There were a few different elements, but the main points of both games were very similar.
UCLA's defense, in both the man and zone, isn't great. It's utilizing the tactic of packing in the defense for both, but with UCLA's mostly big team, which isn't greatly quick or athletic – and prone to playing with little urgency – that leaves a good too many open shooters from the outside. In the zone, UCLA's two defenders on the top of the 2-3 made a special effort to cut off penetration through the middle of the lane, but that made UCLA's defensive rotation slow when the ball was rotated into the corner by Northwestern, creating open looks from the corners. It leaves the responsibility of closing out on that corner shooter to a UCLA post. While you can't do anything about the team being big and not greatly athletic, something can be done about the level of intensity and urgency – and that's the potential for improvement for this team defensively. It will be interesting to see if the lack of defensive effort is due mostly to UCLA playing a mind-numbing amount of cupcakes and they'll pick it up when they actually play against a good opponent, or if this is just who this team is. It will be a significant indication of just how good of a coaching job Steve Alford can do this season.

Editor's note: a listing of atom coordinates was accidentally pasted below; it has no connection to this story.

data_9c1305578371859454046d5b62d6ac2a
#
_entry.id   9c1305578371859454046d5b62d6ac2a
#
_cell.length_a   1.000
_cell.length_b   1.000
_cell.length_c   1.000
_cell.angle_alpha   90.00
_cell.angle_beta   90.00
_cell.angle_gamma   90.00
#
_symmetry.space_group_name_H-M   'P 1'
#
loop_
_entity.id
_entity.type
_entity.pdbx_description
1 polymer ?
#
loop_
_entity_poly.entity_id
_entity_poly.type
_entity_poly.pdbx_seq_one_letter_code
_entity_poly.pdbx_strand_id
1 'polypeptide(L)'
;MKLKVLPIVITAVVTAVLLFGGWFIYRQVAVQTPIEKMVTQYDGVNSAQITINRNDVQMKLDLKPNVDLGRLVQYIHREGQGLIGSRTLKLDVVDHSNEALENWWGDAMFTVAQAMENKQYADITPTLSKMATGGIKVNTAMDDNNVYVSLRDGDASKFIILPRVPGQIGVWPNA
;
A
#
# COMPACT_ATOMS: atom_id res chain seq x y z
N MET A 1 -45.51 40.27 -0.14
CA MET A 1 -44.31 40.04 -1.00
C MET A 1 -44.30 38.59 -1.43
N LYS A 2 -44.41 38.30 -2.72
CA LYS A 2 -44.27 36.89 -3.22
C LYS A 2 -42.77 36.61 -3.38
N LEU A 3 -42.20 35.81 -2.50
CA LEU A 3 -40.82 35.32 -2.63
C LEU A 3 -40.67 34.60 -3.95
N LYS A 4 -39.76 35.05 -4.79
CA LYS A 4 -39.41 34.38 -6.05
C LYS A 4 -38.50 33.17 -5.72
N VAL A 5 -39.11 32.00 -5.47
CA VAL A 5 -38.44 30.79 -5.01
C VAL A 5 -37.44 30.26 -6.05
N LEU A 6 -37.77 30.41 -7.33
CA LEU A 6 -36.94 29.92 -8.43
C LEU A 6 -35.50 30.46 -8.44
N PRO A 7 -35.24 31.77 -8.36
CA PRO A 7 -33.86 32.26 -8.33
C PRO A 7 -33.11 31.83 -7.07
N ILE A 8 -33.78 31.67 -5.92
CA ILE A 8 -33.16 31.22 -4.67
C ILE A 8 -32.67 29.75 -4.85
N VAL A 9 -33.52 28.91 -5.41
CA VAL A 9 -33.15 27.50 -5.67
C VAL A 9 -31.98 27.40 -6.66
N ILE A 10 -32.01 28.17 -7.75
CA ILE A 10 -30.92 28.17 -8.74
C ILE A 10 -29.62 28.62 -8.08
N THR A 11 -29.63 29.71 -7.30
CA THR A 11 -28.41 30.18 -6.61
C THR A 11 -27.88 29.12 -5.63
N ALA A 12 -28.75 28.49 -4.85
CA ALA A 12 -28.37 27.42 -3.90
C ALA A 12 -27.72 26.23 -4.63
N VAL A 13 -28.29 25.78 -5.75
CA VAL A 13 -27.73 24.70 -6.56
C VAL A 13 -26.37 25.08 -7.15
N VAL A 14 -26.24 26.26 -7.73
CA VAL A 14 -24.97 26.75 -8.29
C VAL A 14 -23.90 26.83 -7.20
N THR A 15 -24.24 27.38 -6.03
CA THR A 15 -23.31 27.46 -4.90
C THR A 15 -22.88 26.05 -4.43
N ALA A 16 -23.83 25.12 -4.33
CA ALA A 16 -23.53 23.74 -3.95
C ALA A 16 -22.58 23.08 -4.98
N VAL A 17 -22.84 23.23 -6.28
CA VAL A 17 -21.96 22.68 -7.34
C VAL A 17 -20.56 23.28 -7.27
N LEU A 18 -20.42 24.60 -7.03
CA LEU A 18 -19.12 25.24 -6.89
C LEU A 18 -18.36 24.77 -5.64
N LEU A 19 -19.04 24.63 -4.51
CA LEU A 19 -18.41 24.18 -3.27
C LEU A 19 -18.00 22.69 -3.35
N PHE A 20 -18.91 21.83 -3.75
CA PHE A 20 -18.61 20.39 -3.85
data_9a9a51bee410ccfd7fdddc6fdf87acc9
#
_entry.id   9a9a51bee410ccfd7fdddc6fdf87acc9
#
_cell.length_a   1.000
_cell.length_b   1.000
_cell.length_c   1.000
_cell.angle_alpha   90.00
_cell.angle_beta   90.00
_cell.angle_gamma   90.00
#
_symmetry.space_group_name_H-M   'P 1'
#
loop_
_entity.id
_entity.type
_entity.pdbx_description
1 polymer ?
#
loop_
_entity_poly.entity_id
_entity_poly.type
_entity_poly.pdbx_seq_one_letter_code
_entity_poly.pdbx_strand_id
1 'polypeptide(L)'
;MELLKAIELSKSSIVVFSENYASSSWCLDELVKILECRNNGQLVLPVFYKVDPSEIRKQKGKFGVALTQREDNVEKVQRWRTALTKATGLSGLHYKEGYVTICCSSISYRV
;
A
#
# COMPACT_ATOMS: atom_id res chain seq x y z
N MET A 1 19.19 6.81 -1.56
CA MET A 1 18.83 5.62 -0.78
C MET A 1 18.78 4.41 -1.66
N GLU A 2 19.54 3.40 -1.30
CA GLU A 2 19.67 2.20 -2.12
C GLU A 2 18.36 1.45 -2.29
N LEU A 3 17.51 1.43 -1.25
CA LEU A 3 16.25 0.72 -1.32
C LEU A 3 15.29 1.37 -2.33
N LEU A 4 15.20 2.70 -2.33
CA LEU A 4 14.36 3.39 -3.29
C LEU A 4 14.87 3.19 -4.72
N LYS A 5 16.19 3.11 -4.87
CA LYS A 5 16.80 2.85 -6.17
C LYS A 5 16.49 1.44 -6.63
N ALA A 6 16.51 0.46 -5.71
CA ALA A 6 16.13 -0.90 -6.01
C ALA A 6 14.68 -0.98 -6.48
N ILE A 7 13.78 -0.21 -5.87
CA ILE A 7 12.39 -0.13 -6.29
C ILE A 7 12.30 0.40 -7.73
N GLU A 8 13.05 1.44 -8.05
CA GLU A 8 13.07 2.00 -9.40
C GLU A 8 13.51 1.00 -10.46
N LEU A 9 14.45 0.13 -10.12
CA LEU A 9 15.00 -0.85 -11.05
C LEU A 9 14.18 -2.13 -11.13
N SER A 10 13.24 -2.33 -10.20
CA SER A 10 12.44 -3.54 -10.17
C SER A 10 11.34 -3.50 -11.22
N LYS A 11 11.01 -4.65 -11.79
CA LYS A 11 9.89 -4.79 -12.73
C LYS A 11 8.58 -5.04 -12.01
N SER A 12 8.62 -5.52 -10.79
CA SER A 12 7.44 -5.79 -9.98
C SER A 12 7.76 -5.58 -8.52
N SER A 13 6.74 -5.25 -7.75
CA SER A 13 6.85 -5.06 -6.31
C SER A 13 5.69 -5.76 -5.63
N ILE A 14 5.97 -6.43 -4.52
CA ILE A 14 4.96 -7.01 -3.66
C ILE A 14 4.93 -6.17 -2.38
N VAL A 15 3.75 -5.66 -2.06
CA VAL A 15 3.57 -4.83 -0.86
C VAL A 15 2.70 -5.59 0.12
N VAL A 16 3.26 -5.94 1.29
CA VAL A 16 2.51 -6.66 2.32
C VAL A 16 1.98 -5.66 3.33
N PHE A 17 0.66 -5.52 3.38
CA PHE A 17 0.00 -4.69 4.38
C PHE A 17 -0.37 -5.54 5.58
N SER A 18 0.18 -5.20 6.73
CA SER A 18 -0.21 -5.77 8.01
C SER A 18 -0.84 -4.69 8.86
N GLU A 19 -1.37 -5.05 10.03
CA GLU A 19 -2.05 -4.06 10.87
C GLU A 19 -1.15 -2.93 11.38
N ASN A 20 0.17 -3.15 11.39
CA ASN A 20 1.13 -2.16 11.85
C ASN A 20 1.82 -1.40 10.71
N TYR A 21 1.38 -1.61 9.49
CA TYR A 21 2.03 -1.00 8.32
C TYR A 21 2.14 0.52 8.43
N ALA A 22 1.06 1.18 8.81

On the other hand, UCLA's offense is good, at least against this level of competition, because it has some offensive talent. Against Northwestern it had slightly less chances on the break, but it didn't falter at all in creating points in the halfcourt. The team has definitely bought in to passing the ball, and making the extra pass has created some very good, open looks. UCLA shot 64% for the game, 76% in the first half, and 12 for 20 from three (77%). It was easily UCLA's best shooting game so far this season. Of course, it helps when there are so many open looks, which is a testament to both how well Steve Alford's motion offense is currently working and a poor Northwestern defense. Like against Nevada, the concern offensively is, when a good defense takes away UCLA's transition points and the Bruins have to win with their halfcourt offense, and that opposing good defense has good athletes that can actually guard the ball and take away the space for outside shooters, UCLA doesn't have an inside scoring presence.